• Warranty Length: The length of your factory or extended warranty is defined by a specific number of years OR miles, usually whichever comes first. Make sure you know when it expires to avoid getting stuck with a big unexpected repair bill.

 

Staying Safe

2011-09-20-ice-cellphone(photo credit)

To keep you and your passengers safe on the road, there are a few other numbers to keep in mind, and those are your “In Case of Emergency” numbers. Of course one of the most important things to keep in your car at all times is a fully-charged cell phone. Saved in your “Contacts” list should be:

  • 911 & other local emergency numbers
  • The phone number of your car insurance agent or company
  • The phone number of a close family member or friend
  • The phone number for your roadside assistance service

 

These are the numbers to know about your car to help maximize the life of your vehicle and keep you driving safely. You don’t have to memorize them all, but it’s critical to be aware of each one and know how to find them quickly and easily when needed. Knowing your numbers will give you peace of mind throughout your car ownership and driving experience.


Back to School: Hitting the Roads Safely

Summer’s officially over, and the beginning of the school year is upon us, bringing with it increased traffic as parents and school buses hit the roads again to get kids to and from school safely. Keeping this increase in traffic in mind is important for year-round commuters and all drivers, and a quick refresh on the rules of the road helps to keep everyone safe.

School Bus Basics

safebus(photo courtesy of)

According to the U.S. Department of Transportation, school buses are the safest mode of transportation for getting children back and forth to school. The greatest risk is not actually riding on the bus; but rather when kids are outside of the bus, either approaching or leaving the vehicle.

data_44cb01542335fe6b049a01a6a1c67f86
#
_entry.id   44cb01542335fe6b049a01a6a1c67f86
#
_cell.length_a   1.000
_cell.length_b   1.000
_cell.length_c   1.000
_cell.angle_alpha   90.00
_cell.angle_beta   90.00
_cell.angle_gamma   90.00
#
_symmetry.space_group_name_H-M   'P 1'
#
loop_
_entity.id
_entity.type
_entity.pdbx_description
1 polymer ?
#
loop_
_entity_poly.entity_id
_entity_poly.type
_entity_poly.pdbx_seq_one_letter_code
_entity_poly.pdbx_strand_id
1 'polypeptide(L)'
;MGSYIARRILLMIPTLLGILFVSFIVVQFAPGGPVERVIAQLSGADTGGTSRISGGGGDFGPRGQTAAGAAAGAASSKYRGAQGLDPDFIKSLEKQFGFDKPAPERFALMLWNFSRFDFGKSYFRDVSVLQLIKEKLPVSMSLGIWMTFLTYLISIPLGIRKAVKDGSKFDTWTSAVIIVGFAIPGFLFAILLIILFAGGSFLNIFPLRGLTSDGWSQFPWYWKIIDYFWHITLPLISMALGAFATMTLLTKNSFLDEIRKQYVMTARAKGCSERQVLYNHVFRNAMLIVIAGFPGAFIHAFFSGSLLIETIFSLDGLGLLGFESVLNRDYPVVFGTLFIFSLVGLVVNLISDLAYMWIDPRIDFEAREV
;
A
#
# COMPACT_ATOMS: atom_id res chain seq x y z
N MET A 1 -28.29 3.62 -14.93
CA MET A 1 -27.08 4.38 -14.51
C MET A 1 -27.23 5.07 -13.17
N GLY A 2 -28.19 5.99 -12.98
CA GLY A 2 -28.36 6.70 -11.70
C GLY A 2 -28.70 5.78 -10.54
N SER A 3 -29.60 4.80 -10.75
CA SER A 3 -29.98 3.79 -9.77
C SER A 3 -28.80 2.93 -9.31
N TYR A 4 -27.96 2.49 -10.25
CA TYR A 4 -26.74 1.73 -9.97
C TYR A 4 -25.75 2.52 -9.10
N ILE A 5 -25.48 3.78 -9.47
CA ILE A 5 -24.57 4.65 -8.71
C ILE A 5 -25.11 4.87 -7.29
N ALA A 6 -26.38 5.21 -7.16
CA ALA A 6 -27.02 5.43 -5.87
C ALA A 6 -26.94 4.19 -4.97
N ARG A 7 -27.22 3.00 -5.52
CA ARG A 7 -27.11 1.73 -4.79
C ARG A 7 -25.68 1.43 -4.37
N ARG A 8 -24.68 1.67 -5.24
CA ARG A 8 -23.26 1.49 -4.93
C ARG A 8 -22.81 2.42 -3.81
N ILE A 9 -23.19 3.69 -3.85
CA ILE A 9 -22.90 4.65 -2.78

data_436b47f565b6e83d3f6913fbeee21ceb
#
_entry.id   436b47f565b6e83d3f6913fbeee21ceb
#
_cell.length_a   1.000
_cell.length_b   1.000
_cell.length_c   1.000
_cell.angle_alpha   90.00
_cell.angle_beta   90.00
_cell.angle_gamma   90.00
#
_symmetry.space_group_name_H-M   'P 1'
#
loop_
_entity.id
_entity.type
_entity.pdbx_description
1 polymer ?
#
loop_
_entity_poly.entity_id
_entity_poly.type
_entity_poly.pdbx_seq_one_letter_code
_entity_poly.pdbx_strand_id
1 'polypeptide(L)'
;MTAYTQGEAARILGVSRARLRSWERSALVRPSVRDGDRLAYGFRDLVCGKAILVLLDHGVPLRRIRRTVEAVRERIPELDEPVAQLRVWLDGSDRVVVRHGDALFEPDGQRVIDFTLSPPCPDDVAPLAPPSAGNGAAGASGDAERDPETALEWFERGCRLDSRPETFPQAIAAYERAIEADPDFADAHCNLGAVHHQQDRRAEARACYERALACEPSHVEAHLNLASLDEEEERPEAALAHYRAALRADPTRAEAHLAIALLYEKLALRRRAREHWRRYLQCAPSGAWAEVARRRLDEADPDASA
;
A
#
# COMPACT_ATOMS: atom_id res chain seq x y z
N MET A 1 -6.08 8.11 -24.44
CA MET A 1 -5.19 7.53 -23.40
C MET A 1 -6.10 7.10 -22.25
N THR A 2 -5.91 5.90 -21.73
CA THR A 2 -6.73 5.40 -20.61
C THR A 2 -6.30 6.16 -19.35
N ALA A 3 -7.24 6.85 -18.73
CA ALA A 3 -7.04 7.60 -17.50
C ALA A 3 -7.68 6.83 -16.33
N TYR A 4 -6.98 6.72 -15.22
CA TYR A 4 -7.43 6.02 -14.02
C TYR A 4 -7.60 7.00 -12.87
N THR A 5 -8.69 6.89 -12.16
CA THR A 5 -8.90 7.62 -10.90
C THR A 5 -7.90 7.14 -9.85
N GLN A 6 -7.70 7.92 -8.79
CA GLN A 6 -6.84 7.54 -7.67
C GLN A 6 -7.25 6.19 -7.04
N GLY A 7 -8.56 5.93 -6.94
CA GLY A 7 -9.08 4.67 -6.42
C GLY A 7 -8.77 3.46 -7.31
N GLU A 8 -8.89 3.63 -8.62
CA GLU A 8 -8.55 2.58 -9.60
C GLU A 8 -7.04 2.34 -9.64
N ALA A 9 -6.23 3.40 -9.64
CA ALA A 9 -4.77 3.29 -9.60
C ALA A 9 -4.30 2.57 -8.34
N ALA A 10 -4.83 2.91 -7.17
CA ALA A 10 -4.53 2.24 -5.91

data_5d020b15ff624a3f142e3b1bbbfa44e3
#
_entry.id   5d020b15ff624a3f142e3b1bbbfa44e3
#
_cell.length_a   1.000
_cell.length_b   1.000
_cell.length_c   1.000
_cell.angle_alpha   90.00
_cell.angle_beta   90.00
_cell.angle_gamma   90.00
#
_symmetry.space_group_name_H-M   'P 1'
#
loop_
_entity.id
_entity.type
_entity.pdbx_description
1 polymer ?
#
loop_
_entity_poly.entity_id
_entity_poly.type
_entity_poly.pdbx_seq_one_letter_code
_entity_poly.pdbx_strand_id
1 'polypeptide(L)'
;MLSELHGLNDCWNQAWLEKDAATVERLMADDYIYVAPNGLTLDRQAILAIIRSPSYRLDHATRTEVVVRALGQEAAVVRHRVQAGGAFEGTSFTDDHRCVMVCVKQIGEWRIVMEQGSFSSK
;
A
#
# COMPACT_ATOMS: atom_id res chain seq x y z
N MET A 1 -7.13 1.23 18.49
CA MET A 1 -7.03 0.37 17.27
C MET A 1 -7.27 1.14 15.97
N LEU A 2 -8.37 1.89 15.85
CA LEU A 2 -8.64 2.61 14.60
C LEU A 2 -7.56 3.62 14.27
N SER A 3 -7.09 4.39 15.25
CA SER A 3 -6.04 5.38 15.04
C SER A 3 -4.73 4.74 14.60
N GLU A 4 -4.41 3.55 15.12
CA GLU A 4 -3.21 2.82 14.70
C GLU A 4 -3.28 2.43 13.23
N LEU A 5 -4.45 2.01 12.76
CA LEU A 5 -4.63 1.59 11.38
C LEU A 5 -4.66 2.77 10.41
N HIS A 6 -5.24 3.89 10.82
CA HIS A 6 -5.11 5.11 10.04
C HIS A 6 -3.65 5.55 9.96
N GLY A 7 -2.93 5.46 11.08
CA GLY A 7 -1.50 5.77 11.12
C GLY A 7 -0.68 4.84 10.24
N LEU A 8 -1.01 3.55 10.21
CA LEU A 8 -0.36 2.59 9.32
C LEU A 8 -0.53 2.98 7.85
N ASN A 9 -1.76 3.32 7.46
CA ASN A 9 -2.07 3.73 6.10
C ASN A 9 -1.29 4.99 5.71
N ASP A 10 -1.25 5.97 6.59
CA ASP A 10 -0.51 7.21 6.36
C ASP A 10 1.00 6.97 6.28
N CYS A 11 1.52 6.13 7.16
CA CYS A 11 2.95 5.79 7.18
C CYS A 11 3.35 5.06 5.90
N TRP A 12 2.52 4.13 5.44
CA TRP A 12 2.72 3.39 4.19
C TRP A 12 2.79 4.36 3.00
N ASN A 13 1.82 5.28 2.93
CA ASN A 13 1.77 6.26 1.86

To help ensure safety of its passengers, it is illegal in all 50 states for a motorist to pass a school bus that has stopped to either load or unload children. Motorists are alerted that a bus is about to stop by flashing yellow lights mounted on the bus. Red flashing lights and an extended stop sign signal that the bus has come to a complete stop to load or unload children.

When a bus is stopped with its lights flashing, traffic in both directions of an undivided roadway must come to a complete stop to allow students to safely enter or exit the bus. State laws differ on whether or not drivers on a divided roadway going the opposite direction of the bus must stop. Traffic that is traveling the same direction as the bus (cars behind the bus) must always stop regardless of if the roadway is divided. Never pass a school bus on its right side. This is not only illegal, but also very dangerous.

Children are in most danger of being struck in the 10-foot radius around the bus. Be careful to stop your vehicle outside of this area to allow for the safest passage for bus riders. Whenever you find yourself in an area that has bus stops, be on guard. Children walking to and from the bus can be unpredictable and more likely to take risks that could result in an accident.

Child Pedestrians

walking-school-bus-lg(photo courtesy of)

Generally speaking, pedestrians always have the right-of-way at all intersections. Stop to allow pedestrians plenty of time to cross safely. Children are the least predictable pedestrians and because of their smaller size, they can also be very difficult to see. When in school zones, residential areas, or near playgrounds and parks, slow down and take extra caution to look for child pedestrians.

When stopping at a crosswalk, try to avoid blocking the walk with any portion of your vehicle. Blocking the walk forces pedestrians to walk around your car and can put them in a dangerous situation.

In school zones when warning flashers are active, you must stop to yield the right-of-way to pedestrians crossing the road in marked crosswalks or at intersections with no marked crosswalk. Be sure to always obey the instructions given by school patrol officers and crossing guards.